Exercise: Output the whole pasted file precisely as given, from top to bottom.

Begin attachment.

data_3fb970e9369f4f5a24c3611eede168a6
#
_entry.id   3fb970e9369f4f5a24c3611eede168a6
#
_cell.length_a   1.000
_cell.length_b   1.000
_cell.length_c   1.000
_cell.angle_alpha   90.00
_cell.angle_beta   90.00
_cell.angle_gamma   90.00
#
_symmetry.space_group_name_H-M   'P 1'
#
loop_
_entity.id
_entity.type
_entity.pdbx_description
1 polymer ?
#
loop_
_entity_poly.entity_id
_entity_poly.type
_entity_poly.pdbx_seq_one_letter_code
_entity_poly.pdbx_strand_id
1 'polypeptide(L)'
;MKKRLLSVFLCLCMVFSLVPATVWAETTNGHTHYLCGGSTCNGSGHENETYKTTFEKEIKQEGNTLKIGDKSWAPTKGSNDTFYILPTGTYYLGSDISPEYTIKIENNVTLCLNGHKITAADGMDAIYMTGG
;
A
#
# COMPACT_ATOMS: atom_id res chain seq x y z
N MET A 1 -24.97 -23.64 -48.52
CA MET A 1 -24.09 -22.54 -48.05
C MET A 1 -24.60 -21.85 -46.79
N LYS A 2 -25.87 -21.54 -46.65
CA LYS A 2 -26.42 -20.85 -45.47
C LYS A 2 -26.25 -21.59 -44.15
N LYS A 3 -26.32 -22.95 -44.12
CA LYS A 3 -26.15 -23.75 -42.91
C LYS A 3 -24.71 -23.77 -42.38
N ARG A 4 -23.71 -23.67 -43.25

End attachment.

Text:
data_3fb970e9369f4f5a24c3611eede168a6
#
_entry.id   3fb970e9369f4f5a24c3611eede168a6
#
_cell.length_a   1.000
_cell.length_b   1.000
_cell.length_c   1.000
_cell.angle_alpha   90.00
_cell.angle_beta   90.00
_cell.angle_gamma   90.00
#
_symmetry.space_group_name_H-M   'P 1'
#
loop_
_entity.id
_entity.type
_entity.pdbx_description
1 polymer ?
#
loop_
_entity_poly.entity_id
_entity_poly.type
_entity_poly.pdbx_seq_one_letter_code
_entity_poly.pdbx_strand_id
1 'polypeptide(L)'
;MKKRLLSVFLCLCMVFSLVPATVWAETTNGHTHYLCGGSTCNGSGHENETYKTTFEKEIKQEGNTLKIGDKSWAPTKGSNDTFYILPTGTYYLGSDISPEYTIKIENNVTLCLNGHKITAADGMDAIYMTGG
;
A
#
# COMPACT_ATOMS: atom_id res chain seq x y z
N MET A 1 -24.97 -23.64 -48.52
CA MET A 1 -24.09 -22.54 -48.05
C MET A 1 -24.60 -21.85 -46.79
N LYS A 2 -25.87 -21.54 -46.65
CA LYS A 2 -26.42 -20.85 -45.47
C LYS A 2 -26.25 -21.59 -44.15
N LYS A 3 -26.32 -22.95 -44.12
CA LYS A 3 -26.15 -23.75 -42.91
C LYS A 3 -24.71 -23.77 -42.38
N ARG A 4 -23.71 -23.67 -43.25